The disappearance of Lord Lucan continues to excite interest, 40 years on
The disappearance of Lord Lucan continues to excite interest 40 years on

A TV drama about Lord Lucan has been condemned by his daughter ahead of being aired on the anniversary of the aristocrat's disappearance.

ITV would cause pain to the family of murdered nanny Sandra Rivett by broadcasting the two-part show, warned Lady Camilla Bloch, a barrister.

She criticised the show, which goes out this week, for using the tragedy as entertainment and branded it poor taste.

Bloch said: "It is certainly not a drama I will be watching and it sounds as if it is in extremely poor taste.

"My concern is for the Rivett family. My heart goes out to her sons and her broader family.

"These programmes are very rarely welcomed by my family and certainly are not welcomed by the Rivetts, for whom this will be very painful indeed."

Bloch was aged four and asleep upstairs on the night Rivett was killed in the basement kitchen of the family's house in Belgravia in November 1974.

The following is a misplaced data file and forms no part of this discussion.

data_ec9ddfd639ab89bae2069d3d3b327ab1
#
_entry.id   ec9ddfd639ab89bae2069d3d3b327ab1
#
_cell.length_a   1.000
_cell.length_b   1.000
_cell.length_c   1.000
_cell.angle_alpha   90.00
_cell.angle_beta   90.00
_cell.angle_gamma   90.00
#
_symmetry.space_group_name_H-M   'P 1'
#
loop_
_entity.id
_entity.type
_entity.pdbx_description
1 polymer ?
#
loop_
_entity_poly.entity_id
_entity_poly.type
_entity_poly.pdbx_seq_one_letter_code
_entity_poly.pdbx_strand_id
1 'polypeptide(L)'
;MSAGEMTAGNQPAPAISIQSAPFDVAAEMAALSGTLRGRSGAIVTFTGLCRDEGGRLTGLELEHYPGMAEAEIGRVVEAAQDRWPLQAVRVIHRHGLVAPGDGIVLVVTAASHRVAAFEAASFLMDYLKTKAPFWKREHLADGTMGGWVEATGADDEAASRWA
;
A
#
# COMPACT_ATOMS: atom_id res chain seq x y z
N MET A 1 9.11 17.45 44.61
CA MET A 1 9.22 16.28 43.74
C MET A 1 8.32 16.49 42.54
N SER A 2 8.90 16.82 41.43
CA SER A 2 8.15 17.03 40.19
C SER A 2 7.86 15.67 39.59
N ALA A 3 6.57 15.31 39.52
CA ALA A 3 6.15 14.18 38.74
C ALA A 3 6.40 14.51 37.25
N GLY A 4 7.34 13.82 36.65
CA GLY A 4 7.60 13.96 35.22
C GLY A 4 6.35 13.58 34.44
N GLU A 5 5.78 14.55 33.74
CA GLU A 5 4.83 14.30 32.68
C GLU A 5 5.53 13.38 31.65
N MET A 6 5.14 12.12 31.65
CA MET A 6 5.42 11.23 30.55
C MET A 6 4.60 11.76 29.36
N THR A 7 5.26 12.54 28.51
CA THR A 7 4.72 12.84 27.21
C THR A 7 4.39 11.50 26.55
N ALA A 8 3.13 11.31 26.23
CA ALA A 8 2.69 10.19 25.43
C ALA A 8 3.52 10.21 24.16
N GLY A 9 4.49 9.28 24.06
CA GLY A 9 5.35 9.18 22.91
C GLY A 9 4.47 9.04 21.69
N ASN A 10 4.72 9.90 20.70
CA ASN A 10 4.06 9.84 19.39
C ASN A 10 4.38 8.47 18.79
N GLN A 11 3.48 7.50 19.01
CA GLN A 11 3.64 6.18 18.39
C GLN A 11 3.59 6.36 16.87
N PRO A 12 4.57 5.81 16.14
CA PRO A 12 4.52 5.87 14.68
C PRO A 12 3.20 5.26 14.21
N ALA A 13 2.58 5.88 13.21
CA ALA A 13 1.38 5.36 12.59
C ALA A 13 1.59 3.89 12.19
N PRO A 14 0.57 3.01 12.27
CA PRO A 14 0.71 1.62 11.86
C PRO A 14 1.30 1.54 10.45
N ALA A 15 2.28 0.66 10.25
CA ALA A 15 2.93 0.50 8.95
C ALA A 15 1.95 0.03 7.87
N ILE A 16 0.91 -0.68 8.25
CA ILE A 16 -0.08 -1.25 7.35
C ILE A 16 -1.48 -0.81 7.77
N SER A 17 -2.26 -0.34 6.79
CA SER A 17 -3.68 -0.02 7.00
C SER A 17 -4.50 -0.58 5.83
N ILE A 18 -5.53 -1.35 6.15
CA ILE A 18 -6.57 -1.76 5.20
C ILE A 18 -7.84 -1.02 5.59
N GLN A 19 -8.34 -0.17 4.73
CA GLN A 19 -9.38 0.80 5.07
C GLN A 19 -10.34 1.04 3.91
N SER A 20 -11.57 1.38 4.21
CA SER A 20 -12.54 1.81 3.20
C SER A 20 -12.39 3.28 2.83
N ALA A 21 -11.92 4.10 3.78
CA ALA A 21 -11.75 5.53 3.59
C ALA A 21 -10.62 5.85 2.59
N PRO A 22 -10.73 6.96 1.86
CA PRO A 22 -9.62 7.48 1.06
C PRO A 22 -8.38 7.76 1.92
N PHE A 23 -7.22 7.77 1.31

A common theory is that Rivett was attacked in a case of mistaken identity and that the intended victim was Lucan's wife, Veronica Duncan. The couple were estranged and he had just lost a child custody battle.

Lucan racked up enormous gambling debts equivalent to around £7m during their stormy seven-year marriage. He then vanished without trace.

Bloch criticised continuing speculation for painting Lucan as the killer.

She said: "As a lawyer I hope it's not old-fashioned to point out that my father never stood trial. It is unfortunate that he is regularly referred to - in almost factual terms - as a murderer.

"He has never been able to defend himself and the evidence was not conclusive. It was circumstantial."

Bloch insisted she had made no assumptions about what did happen. She said: "I don't have a perspective on it. I don't have any insights that other people don't have or a case theory."

ITV's director of drama insisted that the programme would provide "compelling insight about what happened".

Steve November said: "The story of Lord Lucan continues to mystify and intrigue us. [Director] Jeff Pope's reputation for award-winning factual drama goes before him and these new scripts offer a compelling insight into the events surrounding Lucan's disappearance."